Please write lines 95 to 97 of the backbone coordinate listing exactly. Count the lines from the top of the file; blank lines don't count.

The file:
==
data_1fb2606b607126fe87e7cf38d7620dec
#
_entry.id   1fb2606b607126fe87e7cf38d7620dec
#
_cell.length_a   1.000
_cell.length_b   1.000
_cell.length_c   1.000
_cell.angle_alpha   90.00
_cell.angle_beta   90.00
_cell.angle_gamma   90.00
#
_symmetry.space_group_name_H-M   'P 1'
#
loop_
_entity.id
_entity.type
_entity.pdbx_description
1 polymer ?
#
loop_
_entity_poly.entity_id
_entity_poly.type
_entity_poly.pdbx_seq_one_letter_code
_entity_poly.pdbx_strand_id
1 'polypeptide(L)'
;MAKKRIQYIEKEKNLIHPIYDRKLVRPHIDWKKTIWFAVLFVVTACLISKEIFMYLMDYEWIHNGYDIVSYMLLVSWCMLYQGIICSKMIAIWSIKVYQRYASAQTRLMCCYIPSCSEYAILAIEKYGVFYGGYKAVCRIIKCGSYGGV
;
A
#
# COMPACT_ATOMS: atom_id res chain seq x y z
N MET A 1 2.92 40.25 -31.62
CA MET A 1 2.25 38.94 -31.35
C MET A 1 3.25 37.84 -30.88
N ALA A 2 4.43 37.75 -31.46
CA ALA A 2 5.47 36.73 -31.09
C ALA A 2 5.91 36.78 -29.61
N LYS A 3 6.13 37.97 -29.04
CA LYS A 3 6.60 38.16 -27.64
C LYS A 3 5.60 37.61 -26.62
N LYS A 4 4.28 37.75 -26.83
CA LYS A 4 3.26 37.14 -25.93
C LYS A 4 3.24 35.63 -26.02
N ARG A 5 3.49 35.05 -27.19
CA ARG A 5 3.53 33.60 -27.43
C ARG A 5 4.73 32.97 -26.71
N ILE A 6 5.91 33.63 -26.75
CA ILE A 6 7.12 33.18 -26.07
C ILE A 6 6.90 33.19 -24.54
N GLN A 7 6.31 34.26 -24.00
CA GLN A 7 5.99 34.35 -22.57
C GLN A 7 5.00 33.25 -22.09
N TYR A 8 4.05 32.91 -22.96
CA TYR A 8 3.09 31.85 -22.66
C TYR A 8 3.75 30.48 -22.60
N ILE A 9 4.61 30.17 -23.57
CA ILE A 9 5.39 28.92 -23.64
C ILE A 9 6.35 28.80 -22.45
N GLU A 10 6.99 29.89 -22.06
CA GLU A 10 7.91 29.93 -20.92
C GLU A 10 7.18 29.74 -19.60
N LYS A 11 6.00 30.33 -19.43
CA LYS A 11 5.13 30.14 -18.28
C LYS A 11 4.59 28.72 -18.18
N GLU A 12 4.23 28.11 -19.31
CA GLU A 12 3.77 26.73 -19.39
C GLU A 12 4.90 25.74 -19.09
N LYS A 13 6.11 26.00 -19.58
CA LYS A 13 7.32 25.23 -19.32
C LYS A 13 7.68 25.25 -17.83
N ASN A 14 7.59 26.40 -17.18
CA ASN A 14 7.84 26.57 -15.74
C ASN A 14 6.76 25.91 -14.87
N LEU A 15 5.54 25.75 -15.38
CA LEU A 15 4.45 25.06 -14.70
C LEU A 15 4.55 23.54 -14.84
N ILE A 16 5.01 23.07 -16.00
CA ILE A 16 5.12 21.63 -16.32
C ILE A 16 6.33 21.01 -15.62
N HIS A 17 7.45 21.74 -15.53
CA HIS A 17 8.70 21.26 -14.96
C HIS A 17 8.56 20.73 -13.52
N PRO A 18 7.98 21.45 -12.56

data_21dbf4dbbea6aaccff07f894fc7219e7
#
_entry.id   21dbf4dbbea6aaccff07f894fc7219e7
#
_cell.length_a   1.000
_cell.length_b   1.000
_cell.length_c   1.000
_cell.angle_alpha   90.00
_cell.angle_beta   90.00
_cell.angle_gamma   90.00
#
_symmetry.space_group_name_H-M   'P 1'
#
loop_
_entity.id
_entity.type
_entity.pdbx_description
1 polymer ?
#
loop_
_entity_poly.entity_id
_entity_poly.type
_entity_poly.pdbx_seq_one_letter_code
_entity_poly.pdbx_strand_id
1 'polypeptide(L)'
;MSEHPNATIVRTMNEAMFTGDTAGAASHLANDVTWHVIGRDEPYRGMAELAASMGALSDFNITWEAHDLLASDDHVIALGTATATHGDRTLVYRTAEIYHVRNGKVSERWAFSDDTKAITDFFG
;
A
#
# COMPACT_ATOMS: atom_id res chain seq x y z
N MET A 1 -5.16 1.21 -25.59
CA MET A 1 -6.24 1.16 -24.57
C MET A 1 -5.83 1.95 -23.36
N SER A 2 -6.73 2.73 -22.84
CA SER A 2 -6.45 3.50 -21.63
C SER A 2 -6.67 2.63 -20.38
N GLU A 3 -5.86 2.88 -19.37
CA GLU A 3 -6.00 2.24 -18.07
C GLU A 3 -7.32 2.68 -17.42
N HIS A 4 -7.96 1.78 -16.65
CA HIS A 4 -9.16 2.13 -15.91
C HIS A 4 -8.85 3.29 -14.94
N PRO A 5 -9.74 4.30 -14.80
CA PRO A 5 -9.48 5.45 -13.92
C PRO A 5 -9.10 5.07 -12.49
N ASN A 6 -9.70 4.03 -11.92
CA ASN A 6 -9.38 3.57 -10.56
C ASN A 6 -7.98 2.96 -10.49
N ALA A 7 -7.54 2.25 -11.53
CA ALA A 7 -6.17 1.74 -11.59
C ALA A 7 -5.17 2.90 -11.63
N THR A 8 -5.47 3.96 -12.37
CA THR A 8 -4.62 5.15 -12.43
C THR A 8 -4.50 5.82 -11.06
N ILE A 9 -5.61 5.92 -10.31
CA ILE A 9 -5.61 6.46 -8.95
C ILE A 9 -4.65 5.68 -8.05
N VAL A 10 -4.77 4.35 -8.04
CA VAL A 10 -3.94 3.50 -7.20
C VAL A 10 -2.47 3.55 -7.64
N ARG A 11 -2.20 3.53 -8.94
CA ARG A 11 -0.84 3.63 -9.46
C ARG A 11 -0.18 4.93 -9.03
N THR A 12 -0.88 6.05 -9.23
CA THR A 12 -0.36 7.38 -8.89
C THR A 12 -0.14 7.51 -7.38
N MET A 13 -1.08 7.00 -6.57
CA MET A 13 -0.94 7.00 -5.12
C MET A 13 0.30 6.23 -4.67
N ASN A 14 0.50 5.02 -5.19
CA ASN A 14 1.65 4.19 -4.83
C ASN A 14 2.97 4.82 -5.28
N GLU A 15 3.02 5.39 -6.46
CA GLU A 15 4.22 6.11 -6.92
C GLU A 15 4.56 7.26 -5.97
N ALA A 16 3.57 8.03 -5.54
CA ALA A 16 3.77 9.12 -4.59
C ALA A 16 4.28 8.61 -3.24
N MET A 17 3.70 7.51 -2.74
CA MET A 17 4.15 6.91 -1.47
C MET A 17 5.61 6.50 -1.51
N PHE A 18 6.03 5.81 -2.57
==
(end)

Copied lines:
#
loop_
_entity.id